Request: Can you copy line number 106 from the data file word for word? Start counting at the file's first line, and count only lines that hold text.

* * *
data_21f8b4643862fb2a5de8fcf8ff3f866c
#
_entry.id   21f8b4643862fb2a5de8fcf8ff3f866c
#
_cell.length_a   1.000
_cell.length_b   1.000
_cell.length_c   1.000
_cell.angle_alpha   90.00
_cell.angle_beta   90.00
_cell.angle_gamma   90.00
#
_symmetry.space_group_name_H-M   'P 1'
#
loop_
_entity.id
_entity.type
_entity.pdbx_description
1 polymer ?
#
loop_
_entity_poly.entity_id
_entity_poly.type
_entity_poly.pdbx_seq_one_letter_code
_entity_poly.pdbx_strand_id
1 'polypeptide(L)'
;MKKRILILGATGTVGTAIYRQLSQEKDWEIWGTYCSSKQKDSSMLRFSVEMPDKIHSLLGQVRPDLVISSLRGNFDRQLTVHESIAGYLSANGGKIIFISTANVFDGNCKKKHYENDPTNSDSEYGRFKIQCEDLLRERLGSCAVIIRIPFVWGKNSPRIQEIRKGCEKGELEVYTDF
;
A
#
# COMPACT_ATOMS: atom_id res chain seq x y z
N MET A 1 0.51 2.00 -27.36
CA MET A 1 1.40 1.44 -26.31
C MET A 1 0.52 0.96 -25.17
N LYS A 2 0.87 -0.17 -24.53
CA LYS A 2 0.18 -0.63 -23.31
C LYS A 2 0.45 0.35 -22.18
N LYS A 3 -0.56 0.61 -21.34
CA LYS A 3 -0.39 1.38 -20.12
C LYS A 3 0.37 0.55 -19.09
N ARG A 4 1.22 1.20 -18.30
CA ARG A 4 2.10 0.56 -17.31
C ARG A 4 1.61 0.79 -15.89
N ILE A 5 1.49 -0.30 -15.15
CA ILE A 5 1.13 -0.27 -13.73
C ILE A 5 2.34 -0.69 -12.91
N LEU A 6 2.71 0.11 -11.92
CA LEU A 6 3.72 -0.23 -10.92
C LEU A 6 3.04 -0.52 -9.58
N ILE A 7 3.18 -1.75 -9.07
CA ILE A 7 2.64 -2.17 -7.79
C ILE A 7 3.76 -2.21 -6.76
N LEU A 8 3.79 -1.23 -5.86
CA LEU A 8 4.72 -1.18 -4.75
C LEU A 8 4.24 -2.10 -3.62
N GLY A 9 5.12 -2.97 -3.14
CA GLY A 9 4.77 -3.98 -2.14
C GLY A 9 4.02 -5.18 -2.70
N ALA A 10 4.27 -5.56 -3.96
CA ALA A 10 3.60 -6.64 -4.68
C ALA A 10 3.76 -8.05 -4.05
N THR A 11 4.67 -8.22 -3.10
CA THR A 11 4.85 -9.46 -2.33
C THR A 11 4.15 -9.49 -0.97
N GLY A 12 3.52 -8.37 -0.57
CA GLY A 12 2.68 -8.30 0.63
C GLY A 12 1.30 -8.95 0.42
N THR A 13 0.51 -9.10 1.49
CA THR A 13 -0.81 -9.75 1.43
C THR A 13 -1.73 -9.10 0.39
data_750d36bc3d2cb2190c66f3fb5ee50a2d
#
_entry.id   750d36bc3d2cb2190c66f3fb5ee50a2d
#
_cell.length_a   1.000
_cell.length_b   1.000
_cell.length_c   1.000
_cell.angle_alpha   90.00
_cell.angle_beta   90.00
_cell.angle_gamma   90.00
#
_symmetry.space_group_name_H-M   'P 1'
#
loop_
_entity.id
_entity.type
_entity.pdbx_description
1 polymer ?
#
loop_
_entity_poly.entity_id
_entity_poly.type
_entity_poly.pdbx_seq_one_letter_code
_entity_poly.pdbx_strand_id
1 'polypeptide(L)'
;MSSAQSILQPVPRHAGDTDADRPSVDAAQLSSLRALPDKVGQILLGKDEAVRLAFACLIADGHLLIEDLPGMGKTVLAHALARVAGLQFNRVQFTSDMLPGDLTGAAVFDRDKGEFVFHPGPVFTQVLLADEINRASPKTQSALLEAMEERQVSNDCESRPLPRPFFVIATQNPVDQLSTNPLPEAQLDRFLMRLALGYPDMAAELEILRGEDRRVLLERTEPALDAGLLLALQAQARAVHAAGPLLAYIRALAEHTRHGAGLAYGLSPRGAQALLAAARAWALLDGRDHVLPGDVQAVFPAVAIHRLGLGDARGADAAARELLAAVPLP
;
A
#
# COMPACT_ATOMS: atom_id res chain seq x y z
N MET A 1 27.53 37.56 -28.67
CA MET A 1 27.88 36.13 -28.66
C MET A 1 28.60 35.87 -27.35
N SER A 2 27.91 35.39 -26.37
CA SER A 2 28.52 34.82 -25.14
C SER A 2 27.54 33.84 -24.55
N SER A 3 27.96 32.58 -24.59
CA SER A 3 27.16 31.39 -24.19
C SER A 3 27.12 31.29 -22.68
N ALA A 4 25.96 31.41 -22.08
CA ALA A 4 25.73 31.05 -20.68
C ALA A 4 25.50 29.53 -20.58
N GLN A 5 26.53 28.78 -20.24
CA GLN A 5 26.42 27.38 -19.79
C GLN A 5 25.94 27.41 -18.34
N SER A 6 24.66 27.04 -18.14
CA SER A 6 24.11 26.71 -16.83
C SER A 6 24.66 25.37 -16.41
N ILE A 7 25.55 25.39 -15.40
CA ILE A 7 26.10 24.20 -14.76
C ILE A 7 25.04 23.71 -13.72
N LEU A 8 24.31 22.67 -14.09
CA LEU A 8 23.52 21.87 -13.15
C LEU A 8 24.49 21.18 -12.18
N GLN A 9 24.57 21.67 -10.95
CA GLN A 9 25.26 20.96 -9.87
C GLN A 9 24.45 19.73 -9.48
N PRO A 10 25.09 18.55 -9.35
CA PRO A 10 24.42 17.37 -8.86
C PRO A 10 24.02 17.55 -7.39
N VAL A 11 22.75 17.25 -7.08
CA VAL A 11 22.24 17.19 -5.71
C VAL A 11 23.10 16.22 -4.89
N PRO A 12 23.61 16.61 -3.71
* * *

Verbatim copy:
N SER A 3 27.96 32.58 -24.59